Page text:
If the AfCFTA is to achieve its objectives of boosting intra-African trade and industrial competitiveness across the continent, African countries must not only conclude and ratify the AfCFTA Agreement, they must also implement it. That means translating the Agreement into national law and ensuring that all relevant government agencies are prepared for and able to apply the required changes, and that they actually do so. These steps cannot be taken for granted
For one reason or another, many African countries have not properly implemented their regional trade agreements. As a result, intra-regional trade in Africa is still plagued by high tariffs, numerous non-tariff barriers and other complications arising from the patchwork of partially implemented regional trade agreements with overlapping memberships.
The AfCFTA is meant to resolve the challenge of overlapping memberships. But instead of replacing existing regional trading agreements, it adds another (continent-wide) trade agreement to the mix. So to achieve African economic integration, African states now have to implement the AfCFTA and step up implementation of their existing regional trade agreements.
Our work on regional integration in Africa has found that regional integration initiatives like the AfCFTA are more likely to be fully implemented by member states when they help further the interests of the ruling elites in those states. National political dynamics will therefore have an important bearing on the prospects for AfCFTA implementation.
So too will the many African elections in 2019, as changes in political leadership could influence how member states approach implementation. Ethiopia, for instance, has been reluctant to join any regional trade agreements in the past, but is now taking steps towards ratifying the AfCFTA. This appears to be at least partly due to the reformist approach of the country’s new leadership.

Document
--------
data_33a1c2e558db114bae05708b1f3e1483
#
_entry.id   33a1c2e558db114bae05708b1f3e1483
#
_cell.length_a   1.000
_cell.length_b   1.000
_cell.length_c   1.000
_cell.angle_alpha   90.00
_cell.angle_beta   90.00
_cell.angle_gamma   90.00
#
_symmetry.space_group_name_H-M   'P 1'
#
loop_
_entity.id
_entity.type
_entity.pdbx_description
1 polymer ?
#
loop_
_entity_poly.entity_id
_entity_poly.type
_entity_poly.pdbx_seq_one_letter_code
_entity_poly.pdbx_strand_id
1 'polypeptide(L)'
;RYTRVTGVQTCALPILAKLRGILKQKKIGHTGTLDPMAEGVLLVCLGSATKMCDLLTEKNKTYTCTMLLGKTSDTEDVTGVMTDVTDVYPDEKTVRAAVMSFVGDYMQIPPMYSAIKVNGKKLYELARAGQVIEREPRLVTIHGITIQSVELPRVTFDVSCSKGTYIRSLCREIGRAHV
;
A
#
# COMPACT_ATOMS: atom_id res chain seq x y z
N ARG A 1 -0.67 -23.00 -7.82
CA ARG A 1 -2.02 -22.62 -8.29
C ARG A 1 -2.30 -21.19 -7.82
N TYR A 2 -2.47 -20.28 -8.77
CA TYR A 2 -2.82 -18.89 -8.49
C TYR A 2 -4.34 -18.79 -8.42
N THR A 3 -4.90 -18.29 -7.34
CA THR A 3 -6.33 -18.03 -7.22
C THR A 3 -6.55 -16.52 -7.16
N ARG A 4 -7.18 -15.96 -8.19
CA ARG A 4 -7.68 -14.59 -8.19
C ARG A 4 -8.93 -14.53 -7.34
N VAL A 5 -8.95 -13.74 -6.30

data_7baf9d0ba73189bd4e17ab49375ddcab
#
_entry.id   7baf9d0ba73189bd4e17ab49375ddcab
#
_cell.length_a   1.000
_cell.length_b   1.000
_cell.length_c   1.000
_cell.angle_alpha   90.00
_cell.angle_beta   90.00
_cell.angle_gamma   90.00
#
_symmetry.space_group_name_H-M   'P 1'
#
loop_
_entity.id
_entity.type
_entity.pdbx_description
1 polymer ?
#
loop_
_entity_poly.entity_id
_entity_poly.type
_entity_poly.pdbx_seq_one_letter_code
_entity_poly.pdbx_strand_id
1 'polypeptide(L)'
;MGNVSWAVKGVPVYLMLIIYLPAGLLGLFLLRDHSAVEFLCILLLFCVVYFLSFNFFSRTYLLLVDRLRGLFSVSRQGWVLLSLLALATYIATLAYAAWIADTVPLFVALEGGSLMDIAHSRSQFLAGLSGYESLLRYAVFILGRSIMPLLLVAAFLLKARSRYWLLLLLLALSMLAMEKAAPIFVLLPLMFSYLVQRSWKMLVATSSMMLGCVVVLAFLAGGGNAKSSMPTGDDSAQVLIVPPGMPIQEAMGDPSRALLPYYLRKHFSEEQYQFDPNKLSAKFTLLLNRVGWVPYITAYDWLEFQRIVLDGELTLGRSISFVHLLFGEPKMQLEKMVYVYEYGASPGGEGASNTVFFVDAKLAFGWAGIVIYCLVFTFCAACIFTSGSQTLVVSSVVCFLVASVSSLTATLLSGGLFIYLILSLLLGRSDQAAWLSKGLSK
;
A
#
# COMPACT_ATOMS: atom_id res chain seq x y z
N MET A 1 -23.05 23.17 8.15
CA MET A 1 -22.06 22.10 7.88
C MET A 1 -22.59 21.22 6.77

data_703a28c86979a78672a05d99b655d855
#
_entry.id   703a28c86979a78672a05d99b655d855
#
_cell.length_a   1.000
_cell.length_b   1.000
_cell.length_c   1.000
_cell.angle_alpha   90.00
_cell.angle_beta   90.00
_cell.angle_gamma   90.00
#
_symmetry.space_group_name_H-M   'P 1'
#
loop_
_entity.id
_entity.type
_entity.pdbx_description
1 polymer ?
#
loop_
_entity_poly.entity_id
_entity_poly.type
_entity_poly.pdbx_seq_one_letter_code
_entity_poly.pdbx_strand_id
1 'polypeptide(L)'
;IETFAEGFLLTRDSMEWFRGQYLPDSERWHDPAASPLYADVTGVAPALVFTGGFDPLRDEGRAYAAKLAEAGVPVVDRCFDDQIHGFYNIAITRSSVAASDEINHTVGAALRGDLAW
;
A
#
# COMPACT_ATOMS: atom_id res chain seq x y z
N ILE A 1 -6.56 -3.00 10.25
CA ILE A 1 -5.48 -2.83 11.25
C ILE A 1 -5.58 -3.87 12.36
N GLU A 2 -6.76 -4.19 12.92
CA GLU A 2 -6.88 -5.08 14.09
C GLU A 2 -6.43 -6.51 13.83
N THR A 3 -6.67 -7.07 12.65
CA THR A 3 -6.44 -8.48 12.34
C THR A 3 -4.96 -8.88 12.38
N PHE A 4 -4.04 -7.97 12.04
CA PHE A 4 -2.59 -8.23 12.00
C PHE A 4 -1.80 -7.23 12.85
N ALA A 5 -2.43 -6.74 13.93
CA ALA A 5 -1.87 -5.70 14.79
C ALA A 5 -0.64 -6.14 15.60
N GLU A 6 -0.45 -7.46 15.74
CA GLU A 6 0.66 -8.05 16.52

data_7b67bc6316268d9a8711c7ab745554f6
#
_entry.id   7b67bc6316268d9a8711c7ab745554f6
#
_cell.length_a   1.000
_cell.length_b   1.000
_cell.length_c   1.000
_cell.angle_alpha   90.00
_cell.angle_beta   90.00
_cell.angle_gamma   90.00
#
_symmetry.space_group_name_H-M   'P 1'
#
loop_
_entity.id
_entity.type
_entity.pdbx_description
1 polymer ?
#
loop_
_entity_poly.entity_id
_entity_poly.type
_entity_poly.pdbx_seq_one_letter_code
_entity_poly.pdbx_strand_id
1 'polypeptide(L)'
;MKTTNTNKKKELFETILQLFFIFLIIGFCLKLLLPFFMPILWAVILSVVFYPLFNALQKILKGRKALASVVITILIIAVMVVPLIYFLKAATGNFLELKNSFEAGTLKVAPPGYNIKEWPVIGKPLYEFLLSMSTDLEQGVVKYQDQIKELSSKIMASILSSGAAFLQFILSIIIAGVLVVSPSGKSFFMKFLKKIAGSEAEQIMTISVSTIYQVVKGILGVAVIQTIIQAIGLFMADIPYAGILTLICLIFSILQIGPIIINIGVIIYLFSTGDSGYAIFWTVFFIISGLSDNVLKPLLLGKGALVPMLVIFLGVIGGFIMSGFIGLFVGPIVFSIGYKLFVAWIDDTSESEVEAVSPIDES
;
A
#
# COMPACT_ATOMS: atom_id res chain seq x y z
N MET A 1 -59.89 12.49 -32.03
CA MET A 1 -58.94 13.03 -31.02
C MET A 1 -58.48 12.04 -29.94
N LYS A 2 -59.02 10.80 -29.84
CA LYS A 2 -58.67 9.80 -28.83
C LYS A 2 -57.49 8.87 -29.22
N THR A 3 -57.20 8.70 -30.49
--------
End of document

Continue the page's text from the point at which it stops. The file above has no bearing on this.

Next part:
For those supporting AfCFTA implementation, a close analysis of the political dynamics within African countries, and of the interests and motivations of their ruling elites, can provide a better understanding of whether rhetorical support for the AfCFTA is likely to be followed up by implementation, or if it is just signalling. Such analysis can also provide a clear picture of the room for manoeuvre in terms of strategies to promote AfCFTA implementation and overcome potential obstacles. This thinking inspired our new paper on how domestic political economy dynamics in Nigeria and South Africa shape the way Africa’s two economic giants engage with the AfCFTA.
Politically-savvy support from development partners can help AfCFTA implementation, but the fate of the AfCFTA ultimately depends on African leaders following through on the high expectations they have set for the AfCFTA. They must show leadership and commitment on implementing the AfCFTA (and their other regional trade agreements), and not just under the bright lights of AU Summits. This also means engaging meaningfully with the private sector and African citizenry – they are the ultimate intended beneficiaries of all this, after all. This will be crucial to ensure the AfCFTA avoids the implementation gap into which so many African agreements have fallen.
The credibility of African integration is at stake. Complacency is not an option.
The views expressed are those of the author and not necessarily those of ECDPM.